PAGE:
A:            Yes.  I have been blessed by knowing so many wonderful professionals like Dr. Parker who have shared ideas, programs, handouts, thoughts and consultation with me.  In addition, there is so much literature ‘out there’ in the fields of counseling, medicine, psychology, chiropractic medicine, religion, biology, and so on about stress.  I encourage my students to read all they can (internet can be a great resource!) about stress, anxiety, depression—they can be intertwined.  It seems, unfortunately, common to not have one of these concerns without another.

SP:             Describe the program(s) including the name or title, goals and outcomes.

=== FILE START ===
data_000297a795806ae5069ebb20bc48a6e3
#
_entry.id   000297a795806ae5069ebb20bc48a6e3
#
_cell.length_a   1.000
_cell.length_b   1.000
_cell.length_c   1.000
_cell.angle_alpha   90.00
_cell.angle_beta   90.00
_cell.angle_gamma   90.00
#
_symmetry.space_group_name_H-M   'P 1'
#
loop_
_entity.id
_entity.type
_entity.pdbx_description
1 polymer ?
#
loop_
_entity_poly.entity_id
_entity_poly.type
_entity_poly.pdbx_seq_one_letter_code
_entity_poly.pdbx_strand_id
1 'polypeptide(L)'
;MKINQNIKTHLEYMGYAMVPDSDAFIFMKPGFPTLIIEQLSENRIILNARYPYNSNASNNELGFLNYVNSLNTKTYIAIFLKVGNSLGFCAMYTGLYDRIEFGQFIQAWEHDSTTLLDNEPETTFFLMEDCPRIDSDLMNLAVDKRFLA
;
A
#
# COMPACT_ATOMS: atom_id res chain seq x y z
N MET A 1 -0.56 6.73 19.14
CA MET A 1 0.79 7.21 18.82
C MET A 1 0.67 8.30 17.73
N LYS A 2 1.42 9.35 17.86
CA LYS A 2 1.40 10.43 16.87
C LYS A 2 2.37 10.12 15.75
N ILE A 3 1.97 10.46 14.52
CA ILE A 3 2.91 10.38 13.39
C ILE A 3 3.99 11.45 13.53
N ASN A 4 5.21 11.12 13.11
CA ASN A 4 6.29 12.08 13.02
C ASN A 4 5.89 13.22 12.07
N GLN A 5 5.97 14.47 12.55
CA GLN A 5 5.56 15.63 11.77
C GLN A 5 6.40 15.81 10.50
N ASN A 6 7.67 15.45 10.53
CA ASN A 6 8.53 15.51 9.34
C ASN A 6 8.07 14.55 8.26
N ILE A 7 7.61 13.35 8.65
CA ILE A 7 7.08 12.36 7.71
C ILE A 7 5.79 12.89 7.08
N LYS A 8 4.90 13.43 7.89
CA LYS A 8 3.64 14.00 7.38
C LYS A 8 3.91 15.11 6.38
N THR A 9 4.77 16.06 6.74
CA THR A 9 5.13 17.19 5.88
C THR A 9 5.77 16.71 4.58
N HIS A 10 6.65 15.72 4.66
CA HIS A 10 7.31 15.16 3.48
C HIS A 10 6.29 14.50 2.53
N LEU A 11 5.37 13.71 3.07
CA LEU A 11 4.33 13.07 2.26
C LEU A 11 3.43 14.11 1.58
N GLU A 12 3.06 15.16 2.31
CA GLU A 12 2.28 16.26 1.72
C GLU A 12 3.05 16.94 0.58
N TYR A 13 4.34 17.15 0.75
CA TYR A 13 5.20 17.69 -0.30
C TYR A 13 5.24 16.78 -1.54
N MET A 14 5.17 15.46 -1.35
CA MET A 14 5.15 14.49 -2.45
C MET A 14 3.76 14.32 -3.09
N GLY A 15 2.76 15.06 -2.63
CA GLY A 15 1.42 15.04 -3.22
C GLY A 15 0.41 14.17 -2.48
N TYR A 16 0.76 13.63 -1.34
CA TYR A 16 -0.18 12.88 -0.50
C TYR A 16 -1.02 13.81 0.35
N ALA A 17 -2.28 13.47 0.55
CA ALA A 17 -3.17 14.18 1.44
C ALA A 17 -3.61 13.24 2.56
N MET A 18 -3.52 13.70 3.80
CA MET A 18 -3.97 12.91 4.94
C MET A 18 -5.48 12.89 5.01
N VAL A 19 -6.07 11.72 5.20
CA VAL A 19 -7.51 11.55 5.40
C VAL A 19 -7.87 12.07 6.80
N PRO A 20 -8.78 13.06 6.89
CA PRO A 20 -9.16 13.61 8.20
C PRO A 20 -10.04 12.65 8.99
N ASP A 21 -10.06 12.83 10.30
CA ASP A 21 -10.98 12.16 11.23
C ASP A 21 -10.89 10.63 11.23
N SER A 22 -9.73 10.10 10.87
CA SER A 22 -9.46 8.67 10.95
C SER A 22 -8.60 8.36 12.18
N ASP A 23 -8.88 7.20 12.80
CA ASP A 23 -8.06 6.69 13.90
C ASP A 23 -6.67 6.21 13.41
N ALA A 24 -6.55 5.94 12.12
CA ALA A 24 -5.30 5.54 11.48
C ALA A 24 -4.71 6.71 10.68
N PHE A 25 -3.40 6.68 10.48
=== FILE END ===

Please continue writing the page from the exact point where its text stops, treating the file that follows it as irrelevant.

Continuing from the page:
A:            Of course the typical, “Stress Management” titled programs seems to grab attention.  I purchase the Channing-Bete brochures for the counseling center and the one titled, “Stress Management” is hard to keep in stock!  However, I prefer when giving presentations to have a more indirect approach so I address issues that often bring stress to students’ lives.  For example, I can offer a presentation on relationships (students love that topic) and then address abusive behaviors.   If I presented “Abusive Relationships” I doubt I would have anybody show.  It is baffling how so many students do not know or are aware of the many forms of abuse.  They may not be aware that limiting time with friends and family, name-calling, shoving, yelling, pinching, controlling cell phone/texting use are forms of abuse.  “Dream Interpretation” can be a fun way to use dreams to increase self-understanding about issues that may be smoldering in a student’s psyche, or as a lead in to a discussion about what constitutes healthy sleep.  “Time Management” is a workshop all about reducing stress.  “Handling the Holidays” can be an emotional topic and it is rewarding to help students find ways to equip themselves with healthy ways to face the holidays and semester breaks if home is not healthy for the student.  Some of our Community Assistants present “SPA DAY” where they have different stations/tables set up in a room for students or professional volunteers to give a neck rub, a hand rub, a manicure or pedicure, samples of healthy beverages and snacks, a Swiss ball for simple but great exercises, head phones for relaxation tapes and music, and so on in introducing inexpensive but great ways to incorporate healthy ways of managing stress.  It also helps them connect with other students.